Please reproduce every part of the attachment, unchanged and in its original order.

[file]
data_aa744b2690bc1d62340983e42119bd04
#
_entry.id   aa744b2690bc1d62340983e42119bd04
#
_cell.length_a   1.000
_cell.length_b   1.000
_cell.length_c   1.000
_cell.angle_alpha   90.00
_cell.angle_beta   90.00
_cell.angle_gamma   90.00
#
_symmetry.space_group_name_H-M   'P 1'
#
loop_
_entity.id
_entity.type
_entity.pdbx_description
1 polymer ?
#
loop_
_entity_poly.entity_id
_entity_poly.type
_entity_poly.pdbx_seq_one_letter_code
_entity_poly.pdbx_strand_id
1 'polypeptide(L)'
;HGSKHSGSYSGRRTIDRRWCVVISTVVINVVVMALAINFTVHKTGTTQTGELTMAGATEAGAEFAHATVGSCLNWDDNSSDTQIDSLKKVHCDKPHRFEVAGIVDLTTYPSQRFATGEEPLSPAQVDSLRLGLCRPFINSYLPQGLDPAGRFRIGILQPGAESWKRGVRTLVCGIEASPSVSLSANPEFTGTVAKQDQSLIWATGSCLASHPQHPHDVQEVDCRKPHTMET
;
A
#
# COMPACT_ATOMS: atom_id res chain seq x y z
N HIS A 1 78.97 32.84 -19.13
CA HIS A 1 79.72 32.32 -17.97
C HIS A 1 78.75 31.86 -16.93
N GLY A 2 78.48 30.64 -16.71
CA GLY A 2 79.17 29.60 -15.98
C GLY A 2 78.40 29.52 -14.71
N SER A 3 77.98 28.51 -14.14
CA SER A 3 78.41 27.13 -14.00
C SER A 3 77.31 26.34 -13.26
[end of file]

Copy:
data_aa744b2690bc1d62340983e42119bd04
#
_entry.id   aa744b2690bc1d62340983e42119bd04
#
_cell.length_a   1.000
_cell.length_b   1.000
_cell.length_c   1.000
_cell.angle_alpha   90.00
_cell.angle_beta   90.00
_cell.angle_gamma   90.00
#
_symmetry.space_group_name_H-M   'P 1'
#
loop_
_entity.id
_entity.type
_entity.pdbx_description
1 polymer ?
#
loop_
_entity_poly.entity_id
_entity_poly.type
_entity_poly.pdbx_seq_one_letter_code
_entity_poly.pdbx_strand_id
1 'polypeptide(L)'
;HGSKHSGSYSGRRTIDRRWCVVISTVVINVVVMALAINFTVHKTGTTQTGELTMAGATEAGAEFAHATVGSCLNWDDNSSDTQIDSLKKVHCDKPHRFEVAGIVDLTTYPSQRFATGEEPLSPAQVDSLRLGLCRPFINSYLPQGLDPAGRFRIGILQPGAESWKRGVRTLVCGIEASPSVSLSANPEFTGTVAKQDQSLIWATGSCLASHPQHPHDVQEVDCRKPHTMET
;
A
#
# COMPACT_ATOMS: atom_id res chain seq x y z
N HIS A 1 78.97 32.84 -19.13
CA HIS A 1 79.72 32.32 -17.97
C HIS A 1 78.75 31.86 -16.93
N GLY A 2 78.48 30.64 -16.71
CA GLY A 2 79.17 29.60 -15.98
C GLY A 2 78.40 29.52 -14.71
N SER A 3 77.98 28.51 -14.14
CA SER A 3 78.41 27.13 -14.00
C SER A 3 77.31 26.34 -13.26